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WASHINGTON (Reuters) -A White House plan to offer COVID-19 booster shots will most likely start this month only with the vaccine made by Pfizer Inc and BioNTech, a narrower initiative than anticipated, a source familiar with the matter said on Friday.

FILE PHOTO: Medical assistant Mariasha Davis draws the Moderna COVID-19 vaccine into a syringe before people are inoculated at Trinity United Church of Christ in Chicago, Illinois, U.S., February 13, 2021. REUTERS/Kamil Krzaczynski/File Photo

President Joe Biden had expected to launch a campaign to administer 100 million booster shots on Sept. 20. But U.S. vaccine makers other than Pfizer have lagged in seeking authorization of an additional dose.

Moderna Inc only started submitting data for regulatory approval of a booster shot on Wednesday and said on Friday it had completed its submission.

A panel of experts that advises the FDA on vaccines plans to meet on Sept. 17 to discuss additional doses of Pfizer’s shot. It is not clear whether the Food and Drug Administration will have enough time to review Moderna’s submission before the meeting.

Johnson & Johnson has not yet asked regulators to approve a booster for its one-dose shot, generic methotrexate canada without prescription and last week said it was in discussions with the FDA on the subject.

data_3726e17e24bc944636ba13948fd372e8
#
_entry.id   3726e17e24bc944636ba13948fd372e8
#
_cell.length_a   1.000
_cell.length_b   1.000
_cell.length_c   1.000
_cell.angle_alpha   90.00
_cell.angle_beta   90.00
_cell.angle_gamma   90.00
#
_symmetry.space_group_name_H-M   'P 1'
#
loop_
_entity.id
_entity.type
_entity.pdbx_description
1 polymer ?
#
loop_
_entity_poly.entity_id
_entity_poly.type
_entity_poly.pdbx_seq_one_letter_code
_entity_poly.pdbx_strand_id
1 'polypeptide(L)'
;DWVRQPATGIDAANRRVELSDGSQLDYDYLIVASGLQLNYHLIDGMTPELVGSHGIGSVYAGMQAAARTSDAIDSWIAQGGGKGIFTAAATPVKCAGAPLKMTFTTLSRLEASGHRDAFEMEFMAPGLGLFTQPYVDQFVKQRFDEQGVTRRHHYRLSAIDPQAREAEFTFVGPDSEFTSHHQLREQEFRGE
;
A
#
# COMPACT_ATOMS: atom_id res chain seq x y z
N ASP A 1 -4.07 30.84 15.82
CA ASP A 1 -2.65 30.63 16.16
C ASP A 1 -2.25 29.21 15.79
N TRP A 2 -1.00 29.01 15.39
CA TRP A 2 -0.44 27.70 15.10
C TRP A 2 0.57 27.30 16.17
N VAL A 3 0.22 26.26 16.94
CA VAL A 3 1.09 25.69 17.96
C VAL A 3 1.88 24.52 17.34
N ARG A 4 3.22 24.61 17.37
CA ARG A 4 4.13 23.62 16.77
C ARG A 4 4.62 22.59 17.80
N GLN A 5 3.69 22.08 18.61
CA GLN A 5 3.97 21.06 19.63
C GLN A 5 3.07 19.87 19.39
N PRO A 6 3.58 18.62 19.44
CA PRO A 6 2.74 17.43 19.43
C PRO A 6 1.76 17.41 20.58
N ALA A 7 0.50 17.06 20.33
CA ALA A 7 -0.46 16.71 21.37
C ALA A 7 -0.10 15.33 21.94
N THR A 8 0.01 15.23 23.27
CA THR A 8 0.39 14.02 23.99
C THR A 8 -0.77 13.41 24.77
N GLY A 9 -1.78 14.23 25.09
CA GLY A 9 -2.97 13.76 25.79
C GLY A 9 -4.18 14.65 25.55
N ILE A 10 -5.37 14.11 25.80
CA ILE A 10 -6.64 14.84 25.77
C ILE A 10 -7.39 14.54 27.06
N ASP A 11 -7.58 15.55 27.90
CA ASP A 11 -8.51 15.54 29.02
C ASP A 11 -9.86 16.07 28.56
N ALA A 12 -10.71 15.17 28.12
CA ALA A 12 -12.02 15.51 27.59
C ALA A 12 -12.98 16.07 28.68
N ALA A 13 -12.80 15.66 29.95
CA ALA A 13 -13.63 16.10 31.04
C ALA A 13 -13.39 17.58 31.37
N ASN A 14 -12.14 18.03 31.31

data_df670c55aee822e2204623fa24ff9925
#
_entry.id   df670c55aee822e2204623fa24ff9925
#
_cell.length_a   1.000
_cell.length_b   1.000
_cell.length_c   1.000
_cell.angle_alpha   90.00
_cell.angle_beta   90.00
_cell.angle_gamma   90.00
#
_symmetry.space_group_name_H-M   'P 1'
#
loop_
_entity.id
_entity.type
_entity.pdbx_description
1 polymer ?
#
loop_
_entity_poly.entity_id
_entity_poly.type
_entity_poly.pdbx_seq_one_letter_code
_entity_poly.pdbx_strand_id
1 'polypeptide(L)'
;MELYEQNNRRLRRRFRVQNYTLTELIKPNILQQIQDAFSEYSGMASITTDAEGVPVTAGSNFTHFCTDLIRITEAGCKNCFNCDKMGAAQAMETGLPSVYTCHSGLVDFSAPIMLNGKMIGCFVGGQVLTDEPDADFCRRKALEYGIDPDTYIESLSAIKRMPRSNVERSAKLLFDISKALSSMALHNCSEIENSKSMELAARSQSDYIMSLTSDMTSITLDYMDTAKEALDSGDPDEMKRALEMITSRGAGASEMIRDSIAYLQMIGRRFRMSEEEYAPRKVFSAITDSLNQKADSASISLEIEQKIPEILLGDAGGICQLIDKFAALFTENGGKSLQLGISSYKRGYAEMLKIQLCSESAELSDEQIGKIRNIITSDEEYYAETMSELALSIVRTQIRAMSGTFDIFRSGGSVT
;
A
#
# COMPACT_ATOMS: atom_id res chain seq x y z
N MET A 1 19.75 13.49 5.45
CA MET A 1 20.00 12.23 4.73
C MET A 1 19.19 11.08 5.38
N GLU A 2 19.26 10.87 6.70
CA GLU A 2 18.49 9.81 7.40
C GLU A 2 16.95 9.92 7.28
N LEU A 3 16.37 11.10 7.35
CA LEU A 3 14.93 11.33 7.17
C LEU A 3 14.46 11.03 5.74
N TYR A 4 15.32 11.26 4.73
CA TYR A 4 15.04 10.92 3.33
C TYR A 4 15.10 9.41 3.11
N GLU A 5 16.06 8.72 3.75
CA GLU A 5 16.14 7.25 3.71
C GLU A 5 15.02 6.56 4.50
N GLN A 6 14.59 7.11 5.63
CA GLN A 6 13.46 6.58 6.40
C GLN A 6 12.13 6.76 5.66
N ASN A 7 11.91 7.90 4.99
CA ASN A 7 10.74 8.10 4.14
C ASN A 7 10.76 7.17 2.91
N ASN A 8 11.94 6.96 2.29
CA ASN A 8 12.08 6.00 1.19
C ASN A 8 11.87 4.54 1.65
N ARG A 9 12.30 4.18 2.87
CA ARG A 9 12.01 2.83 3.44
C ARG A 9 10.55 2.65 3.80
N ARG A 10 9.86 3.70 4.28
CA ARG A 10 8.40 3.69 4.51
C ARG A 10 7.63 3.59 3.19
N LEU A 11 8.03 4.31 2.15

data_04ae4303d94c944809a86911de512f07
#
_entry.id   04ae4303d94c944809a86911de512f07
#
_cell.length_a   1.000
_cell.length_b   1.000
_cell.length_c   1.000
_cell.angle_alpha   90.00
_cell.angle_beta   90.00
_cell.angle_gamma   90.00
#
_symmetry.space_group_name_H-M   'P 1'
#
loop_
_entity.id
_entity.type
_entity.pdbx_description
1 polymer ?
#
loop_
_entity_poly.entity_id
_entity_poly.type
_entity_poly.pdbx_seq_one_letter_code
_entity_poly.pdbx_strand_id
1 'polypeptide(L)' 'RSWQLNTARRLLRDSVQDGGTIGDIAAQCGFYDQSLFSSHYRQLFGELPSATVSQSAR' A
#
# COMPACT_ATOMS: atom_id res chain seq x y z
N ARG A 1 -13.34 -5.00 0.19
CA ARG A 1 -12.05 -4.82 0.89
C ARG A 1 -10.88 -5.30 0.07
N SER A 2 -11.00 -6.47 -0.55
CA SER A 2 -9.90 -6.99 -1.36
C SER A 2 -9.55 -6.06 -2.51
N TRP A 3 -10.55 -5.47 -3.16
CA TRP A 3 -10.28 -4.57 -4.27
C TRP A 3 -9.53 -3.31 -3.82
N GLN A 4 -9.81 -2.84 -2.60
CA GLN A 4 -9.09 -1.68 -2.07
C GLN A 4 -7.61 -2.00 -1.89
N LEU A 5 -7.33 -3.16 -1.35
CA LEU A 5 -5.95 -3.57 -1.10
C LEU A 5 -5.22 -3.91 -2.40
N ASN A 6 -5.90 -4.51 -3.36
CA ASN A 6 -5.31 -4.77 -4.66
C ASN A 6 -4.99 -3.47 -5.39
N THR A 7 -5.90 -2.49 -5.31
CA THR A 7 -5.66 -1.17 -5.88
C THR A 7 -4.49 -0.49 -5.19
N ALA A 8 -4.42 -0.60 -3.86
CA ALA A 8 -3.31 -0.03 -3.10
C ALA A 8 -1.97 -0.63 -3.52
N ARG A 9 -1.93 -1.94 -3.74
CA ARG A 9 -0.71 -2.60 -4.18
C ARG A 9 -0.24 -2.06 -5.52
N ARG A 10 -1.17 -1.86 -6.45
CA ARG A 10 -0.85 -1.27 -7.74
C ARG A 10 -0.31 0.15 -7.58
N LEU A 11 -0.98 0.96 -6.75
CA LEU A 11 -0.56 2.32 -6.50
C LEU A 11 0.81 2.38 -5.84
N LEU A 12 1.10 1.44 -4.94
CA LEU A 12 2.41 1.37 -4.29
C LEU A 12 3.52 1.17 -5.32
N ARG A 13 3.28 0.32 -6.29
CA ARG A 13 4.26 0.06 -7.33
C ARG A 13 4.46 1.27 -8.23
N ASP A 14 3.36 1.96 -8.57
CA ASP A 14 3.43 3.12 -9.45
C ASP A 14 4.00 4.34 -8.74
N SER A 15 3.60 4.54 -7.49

Earlier, the New York Times reported that the officials told the White House on Thursday to scale back a plan to offer the booster shots to the general public later this month.

As infections from the Delta variant rise, the Biden administration is concerned that COVID infections among people who are fully vaccinated are a sign that vaccine protection is waning. It has pushed boosters as a way to rebuild immunity.

“We are awaiting a full review and approval by the FDA” and advisers to the Centers for Disease Control and Prevention (CDC), White House spokesman Chris Meagher said.

“When that approval and recommendation are made, we will be ready to implement the plan our nation’s top doctors developed so that we are staying ahead of this virus.”

Dr. Janet Woodcock, acting FDA commissioner, and Dr. Rochelle Walensky, CDC director, told White House COVID coordinator Jeffrey Zientz on Thursday their agencies may be able recommend boosters by late September only for certain recipients of the Pfizer-BioNTech vaccine, the source familiar with the discussions said.

U.S. health officials had said in August that a third shot would be made widely available on Sept. 20 to Americans who received two doses of either the Pfizer-BioNTech or Moderna vaccines at least eight months earlier.

The U.S. booster plan is dependent on the Food and Drug Administration determining that a third dose of the two-dose vaccines is safe and effective and a favorable recommendation from CDC advisers.

FDA and CDC spokespeople referred questions to the White House.

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